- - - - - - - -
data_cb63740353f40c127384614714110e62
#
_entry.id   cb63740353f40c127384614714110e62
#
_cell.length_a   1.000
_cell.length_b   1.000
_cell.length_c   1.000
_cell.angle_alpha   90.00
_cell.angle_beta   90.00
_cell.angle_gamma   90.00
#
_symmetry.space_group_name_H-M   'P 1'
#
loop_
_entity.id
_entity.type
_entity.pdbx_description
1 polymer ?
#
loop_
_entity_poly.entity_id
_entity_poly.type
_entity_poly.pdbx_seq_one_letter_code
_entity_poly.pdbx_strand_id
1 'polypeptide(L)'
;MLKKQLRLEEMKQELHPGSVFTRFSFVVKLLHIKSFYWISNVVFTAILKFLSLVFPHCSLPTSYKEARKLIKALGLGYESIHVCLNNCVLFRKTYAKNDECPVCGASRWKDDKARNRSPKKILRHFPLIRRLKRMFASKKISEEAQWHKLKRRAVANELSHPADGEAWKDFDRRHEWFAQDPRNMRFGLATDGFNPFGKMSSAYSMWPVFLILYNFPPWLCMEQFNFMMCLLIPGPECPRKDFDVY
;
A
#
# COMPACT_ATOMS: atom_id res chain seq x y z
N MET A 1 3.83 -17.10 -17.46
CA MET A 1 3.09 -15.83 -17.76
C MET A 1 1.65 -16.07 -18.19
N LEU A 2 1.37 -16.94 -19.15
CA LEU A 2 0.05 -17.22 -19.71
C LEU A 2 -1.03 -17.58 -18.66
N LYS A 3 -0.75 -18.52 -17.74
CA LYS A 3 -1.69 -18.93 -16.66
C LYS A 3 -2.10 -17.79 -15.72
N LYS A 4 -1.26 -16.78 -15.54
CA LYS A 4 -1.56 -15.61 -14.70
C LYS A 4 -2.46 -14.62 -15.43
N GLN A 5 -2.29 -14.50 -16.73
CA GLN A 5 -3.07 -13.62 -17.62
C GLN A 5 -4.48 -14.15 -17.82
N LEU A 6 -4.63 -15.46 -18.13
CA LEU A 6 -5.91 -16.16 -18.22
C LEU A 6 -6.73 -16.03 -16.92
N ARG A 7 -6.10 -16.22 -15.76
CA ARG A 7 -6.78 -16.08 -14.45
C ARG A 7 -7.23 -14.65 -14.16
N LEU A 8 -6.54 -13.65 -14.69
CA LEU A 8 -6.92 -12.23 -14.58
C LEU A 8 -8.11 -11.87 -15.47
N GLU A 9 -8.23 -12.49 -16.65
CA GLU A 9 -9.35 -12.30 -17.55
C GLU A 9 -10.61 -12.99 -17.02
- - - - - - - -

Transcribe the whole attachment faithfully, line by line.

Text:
data_cb63740353f40c127384614714110e62
#
_entry.id   cb63740353f40c127384614714110e62
#
_cell.length_a   1.000
_cell.length_b   1.000
_cell.length_c   1.000
_cell.angle_alpha   90.00
_cell.angle_beta   90.00
_cell.angle_gamma   90.00
#
_symmetry.space_group_name_H-M   'P 1'
#
loop_
_entity.id
_entity.type
_entity.pdbx_description
1 polymer ?
#
loop_
_entity_poly.entity_id
_entity_poly.type
_entity_poly.pdbx_seq_one_letter_code
_entity_poly.pdbx_strand_id
1 'polypeptide(L)'
;MLKKQLRLEEMKQELHPGSVFTRFSFVVKLLHIKSFYWISNVVFTAILKFLSLVFPHCSLPTSYKEARKLIKALGLGYESIHVCLNNCVLFRKTYAKNDECPVCGASRWKDDKARNRSPKKILRHFPLIRRLKRMFASKKISEEAQWHKLKRRAVANELSHPADGEAWKDFDRRHEWFAQDPRNMRFGLATDGFNPFGKMSSAYSMWPVFLILYNFPPWLCMEQFNFMMCLLIPGPECPRKDFDVY
;
A
#
# COMPACT_ATOMS: atom_id res chain seq x y z
N MET A 1 3.83 -17.10 -17.46
CA MET A 1 3.09 -15.83 -17.76
C MET A 1 1.65 -16.07 -18.19
N LEU A 2 1.37 -16.94 -19.15
CA LEU A 2 0.05 -17.22 -19.71
C LEU A 2 -1.03 -17.58 -18.66
N LYS A 3 -0.75 -18.52 -17.74
CA LYS A 3 -1.69 -18.93 -16.66
C LYS A 3 -2.10 -17.79 -15.72
N LYS A 4 -1.26 -16.78 -15.54
CA LYS A 4 -1.56 -15.61 -14.70
C LYS A 4 -2.46 -14.62 -15.43
N GLN A 5 -2.29 -14.50 -16.73
CA GLN A 5 -3.07 -13.62 -17.62
C GLN A 5 -4.48 -14.15 -17.82
N LEU A 6 -4.63 -15.46 -18.13
CA LEU A 6 -5.91 -16.16 -18.22
C LEU A 6 -6.73 -16.03 -16.92
N ARG A 7 -6.10 -16.22 -15.76
CA ARG A 7 -6.78 -16.08 -14.45
C ARG A 7 -7.23 -14.65 -14.16
N LEU A 8 -6.54 -13.65 -14.69
CA LEU A 8 -6.92 -12.23 -14.58
C LEU A 8 -8.11 -11.87 -15.47
N GLU A 9 -8.23 -12.49 -16.65
CA GLU A 9 -9.35 -12.30 -17.55
C GLU A 9 -10.61 -12.99 -17.02